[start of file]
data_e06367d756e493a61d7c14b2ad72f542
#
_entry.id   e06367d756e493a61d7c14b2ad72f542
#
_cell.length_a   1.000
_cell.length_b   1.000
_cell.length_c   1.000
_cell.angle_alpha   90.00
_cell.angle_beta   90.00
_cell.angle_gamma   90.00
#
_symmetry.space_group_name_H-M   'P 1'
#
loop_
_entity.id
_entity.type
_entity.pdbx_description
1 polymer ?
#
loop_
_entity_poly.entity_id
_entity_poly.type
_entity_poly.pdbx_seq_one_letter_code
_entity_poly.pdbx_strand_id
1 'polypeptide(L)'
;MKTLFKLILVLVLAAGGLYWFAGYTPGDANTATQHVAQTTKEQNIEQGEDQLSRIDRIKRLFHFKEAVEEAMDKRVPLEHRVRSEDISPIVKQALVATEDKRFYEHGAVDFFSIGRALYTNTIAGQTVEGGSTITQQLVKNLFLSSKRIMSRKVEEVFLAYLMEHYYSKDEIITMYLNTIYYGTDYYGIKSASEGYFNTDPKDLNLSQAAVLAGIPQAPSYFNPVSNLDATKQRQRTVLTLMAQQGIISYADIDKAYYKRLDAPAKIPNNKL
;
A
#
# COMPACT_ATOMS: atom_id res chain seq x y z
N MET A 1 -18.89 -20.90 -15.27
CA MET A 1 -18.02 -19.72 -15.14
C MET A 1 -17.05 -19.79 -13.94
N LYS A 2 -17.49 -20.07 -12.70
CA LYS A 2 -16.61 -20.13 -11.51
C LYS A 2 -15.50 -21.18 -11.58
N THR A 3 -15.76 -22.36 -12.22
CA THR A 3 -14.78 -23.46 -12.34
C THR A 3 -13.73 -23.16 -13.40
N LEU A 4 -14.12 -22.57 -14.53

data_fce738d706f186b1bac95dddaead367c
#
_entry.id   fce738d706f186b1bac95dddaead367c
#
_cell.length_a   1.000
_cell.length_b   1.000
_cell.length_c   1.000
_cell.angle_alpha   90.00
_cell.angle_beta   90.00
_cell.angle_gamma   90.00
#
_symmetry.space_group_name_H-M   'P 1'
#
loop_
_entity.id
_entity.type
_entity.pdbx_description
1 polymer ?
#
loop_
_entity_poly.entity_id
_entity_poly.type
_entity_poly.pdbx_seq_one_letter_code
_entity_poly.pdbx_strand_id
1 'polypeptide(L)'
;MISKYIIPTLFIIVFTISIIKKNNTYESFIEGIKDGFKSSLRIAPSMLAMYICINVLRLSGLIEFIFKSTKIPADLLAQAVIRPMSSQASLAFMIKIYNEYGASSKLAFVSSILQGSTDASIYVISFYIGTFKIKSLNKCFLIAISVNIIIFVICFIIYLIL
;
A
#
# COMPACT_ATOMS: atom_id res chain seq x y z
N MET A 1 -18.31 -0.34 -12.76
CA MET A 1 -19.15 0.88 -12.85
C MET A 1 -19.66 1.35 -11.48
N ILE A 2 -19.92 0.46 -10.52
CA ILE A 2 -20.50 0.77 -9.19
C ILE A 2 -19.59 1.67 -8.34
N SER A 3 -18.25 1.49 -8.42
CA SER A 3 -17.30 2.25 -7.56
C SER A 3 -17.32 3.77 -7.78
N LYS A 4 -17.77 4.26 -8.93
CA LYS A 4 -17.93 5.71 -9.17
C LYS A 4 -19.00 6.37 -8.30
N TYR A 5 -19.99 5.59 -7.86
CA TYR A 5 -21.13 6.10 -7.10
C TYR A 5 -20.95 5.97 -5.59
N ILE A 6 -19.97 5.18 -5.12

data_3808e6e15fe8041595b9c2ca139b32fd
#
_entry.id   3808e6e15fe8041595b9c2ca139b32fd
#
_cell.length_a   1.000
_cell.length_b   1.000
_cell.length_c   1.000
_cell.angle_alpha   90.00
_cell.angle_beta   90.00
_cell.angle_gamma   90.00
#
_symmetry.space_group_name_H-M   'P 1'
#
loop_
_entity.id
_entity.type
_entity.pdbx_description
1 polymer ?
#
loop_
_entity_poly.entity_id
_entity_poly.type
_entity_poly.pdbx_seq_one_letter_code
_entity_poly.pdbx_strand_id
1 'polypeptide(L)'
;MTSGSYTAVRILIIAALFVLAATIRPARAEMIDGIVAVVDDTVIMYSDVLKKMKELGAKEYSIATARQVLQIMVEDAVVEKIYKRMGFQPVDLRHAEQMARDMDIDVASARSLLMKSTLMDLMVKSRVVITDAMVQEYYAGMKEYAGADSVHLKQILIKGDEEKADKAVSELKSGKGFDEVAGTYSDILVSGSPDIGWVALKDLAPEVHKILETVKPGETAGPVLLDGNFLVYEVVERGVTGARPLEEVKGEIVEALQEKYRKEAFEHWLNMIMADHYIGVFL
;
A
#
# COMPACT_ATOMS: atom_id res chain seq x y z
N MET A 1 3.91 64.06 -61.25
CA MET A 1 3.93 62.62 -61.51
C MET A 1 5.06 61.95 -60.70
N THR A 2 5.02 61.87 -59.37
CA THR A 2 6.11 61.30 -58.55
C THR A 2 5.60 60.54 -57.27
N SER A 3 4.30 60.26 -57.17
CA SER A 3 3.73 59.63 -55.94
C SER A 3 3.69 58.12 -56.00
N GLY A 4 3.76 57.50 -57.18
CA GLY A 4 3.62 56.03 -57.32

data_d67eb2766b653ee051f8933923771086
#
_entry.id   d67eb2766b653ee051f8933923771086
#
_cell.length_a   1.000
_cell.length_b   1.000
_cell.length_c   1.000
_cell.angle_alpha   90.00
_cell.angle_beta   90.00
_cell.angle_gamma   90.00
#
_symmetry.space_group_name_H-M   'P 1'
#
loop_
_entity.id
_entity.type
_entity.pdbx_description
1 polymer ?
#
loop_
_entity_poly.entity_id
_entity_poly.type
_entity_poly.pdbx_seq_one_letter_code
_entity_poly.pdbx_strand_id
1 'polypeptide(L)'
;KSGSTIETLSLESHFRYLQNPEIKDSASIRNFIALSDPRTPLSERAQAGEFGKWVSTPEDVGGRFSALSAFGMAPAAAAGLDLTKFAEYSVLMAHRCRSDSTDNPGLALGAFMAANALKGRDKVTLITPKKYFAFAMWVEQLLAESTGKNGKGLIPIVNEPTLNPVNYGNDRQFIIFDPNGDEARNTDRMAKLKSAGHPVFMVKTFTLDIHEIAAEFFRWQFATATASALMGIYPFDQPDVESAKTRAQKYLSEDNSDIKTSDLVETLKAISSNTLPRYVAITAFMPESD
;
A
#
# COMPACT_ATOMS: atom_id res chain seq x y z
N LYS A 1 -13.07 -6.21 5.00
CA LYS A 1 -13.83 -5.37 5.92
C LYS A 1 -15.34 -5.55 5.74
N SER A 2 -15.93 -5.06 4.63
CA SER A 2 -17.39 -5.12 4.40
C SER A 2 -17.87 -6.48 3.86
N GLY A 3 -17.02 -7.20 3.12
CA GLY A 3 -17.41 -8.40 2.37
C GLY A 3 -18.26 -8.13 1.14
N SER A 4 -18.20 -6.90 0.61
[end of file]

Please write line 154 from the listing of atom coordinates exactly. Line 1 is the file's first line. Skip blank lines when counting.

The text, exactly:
;